The list is endless; these are just some examples of certain observations I have made over the course of some 30,000 golf lessons.  And please make note that I put the word “usually” in italics on all these points simply because there are exceptions to every rule.  But this much is clear:  When you try to make a swing change pay particular attention to what “fundamentals” complement that pattern.  You cannot randomly choose to grip the golf club stronger just because you read somewhere that it might increase distance. Or you cannot simply increase your shoulder turn in the backswing because it works for one of your golf buddies.  This is how most people get seriously off course; by trying to incorporate a “fundamental” that is fundamentally incorrect for their pattern, they cannot find their way back.

But maybe I should keep quiet…friends helping friends keeps me in business!!!  Good luck, DC

As always, feel free to send a swing video to my Facebook page and I will do my best to give you my feedback.

Click here for more discussion in the “Instruction & Academy” forum.

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Dennis Clark is a PGA Master Professional and an advanced certified instructor. He has taught the game of golf for more than 30 years to golfers all across the country, and is recognized as one of the leading teachers in the country by all the major golf publications. He is also is a 7-time PGA award winner who has earned the following distinctions:

-- Teacher of the Year, Philadelphia Section PGA
-- Teacher of the Year, Golfers Journal
-- Top Teacher in Pennsylvania, Golf Magazine
-- Top Teacher in Mid Atlantic Region, Golf Digest
-- Earned PGA Advanced Specialty certification in Teaching/Coaching Golf
-- Achieved Master Professional Status (held by less than 2 percent of PGA members)
-- PGA Merchandiser of the Year, Tri State Section PGA
-- Golf Professional of the Year, Tri State Section PGA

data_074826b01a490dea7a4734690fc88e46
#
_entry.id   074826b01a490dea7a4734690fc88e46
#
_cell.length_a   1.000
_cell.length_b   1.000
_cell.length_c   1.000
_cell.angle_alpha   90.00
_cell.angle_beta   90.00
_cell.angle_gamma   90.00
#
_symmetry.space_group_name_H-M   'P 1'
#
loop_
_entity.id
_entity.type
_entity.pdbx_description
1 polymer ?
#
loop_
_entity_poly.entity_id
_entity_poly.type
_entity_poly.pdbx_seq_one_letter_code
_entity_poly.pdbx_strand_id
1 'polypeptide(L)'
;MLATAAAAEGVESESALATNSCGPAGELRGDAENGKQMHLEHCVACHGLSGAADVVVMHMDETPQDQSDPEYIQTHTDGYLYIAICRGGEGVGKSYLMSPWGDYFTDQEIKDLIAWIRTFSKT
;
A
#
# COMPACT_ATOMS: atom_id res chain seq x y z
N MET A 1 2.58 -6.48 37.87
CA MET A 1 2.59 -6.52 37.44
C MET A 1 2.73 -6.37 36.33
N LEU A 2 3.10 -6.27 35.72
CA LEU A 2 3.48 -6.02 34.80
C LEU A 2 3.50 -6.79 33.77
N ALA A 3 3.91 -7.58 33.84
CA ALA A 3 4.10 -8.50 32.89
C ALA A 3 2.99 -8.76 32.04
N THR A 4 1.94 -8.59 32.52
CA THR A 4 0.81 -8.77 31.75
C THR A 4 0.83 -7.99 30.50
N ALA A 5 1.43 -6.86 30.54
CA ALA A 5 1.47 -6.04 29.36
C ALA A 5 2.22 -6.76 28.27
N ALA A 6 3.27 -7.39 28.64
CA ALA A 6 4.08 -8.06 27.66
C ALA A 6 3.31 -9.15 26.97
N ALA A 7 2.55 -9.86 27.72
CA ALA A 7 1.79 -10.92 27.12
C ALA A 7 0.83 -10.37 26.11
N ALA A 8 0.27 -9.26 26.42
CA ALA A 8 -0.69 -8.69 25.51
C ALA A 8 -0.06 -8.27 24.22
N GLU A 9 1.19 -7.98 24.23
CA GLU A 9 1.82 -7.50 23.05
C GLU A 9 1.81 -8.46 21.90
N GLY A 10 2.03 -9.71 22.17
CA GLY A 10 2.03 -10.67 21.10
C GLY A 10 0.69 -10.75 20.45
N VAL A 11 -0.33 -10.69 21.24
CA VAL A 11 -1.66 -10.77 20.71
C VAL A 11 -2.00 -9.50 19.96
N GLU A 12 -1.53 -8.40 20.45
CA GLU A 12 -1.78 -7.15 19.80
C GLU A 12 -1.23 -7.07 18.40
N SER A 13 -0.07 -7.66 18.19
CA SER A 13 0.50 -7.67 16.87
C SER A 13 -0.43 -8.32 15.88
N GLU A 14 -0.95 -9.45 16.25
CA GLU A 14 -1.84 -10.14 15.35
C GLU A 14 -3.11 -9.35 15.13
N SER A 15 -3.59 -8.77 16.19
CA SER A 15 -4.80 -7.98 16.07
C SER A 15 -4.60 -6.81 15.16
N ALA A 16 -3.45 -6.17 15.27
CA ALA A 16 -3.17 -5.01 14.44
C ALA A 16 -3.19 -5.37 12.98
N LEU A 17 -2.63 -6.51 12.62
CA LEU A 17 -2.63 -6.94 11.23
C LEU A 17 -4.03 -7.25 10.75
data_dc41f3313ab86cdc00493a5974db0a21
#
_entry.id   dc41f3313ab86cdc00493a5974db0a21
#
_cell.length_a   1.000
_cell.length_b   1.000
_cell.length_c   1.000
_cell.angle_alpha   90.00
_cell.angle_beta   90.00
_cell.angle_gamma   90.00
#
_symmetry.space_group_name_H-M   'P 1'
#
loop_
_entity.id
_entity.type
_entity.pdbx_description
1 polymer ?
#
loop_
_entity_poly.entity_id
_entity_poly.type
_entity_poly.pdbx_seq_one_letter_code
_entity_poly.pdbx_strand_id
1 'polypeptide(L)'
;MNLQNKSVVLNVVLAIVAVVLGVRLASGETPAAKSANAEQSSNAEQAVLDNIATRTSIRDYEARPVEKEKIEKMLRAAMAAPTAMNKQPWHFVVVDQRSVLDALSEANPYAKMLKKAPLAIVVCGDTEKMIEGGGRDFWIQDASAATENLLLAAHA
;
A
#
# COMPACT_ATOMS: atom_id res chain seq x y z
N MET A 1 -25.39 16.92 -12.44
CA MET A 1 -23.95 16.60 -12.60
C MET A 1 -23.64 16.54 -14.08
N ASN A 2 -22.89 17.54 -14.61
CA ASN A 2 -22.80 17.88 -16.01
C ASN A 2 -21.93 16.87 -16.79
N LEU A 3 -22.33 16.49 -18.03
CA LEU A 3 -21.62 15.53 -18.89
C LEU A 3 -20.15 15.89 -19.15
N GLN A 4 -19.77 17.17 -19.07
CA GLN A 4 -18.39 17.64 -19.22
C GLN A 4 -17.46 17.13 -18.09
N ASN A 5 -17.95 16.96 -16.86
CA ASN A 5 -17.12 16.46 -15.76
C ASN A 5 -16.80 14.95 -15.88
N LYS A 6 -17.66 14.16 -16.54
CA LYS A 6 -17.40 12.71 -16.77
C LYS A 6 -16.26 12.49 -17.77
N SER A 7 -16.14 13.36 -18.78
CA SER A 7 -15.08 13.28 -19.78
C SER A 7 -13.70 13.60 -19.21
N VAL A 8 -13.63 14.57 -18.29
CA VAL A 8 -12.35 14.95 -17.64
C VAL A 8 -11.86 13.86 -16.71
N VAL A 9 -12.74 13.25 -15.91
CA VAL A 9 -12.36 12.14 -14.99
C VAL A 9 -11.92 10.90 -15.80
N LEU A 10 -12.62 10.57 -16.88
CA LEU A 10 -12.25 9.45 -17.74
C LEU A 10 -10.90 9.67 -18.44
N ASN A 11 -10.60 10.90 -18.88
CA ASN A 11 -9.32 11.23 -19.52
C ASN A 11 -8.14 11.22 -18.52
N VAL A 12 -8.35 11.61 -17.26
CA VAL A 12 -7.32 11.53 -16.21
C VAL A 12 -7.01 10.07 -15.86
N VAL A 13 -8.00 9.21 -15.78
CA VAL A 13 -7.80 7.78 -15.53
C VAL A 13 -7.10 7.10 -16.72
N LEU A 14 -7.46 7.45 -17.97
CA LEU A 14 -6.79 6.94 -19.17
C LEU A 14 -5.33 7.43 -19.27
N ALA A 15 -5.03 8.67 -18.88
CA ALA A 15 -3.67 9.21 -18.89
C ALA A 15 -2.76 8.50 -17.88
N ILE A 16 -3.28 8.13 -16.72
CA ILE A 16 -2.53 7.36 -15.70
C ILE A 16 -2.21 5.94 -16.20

-- Presidents Plaque Award for Promotion and Growth of the Game of Golf
-- Junior Golf Leader, Tri State section PGA
-- Served on Tri State PGA Board of Directors

Clark is also former Director of Golf and Instruction at Nemacolin Woodlands Resort. He now directs his own school, The Dennis Clark Golf
Academy at the Marco Island Marriott in Naples, Fla.. He can be reached at dennisclarkgolf@gmail.com

5 COMMENTS

  1. Dennis,
    Great post. Interesting points on the golf swing and the many swings you’ve seen that are successful. I am struggling right now with the hook/duck-hook. I’ve fought this swing problem over the years and most of the time, buckets after buckets of balls at the range seem to fix it. I have seen my handicap move from a +1 to now teetering on 8 in just over five years. I’ve been doing exactly what you described – just finished re-reading Ben Hogan’s Five Fundamentals book and working on my grip with little thought to the other parts of the swing that are being affected. Great points and great post. You’ve given me a lot to think about. Thank you for sharing your perspective and experience.

  2. Very interesting article. I’ve been working with Dennis for a couple years now and he knows the golf swing better than anyone I’ve ever gone to. He has taken me from the dreaded s words to now getting into a single digit handicap

  3. Very interesting read! As a youth I emulated MJ with my tongue sticking out as I played hoops. Do you find players emulating their favorite PGA star?

  4. Great post Dennis,

    Yes there are so many different golf swings out there. I’ve had to work really hard at making swing changes that have been there for 20 years. It’s really tough to do and something you need to work constantly at.

    Cheers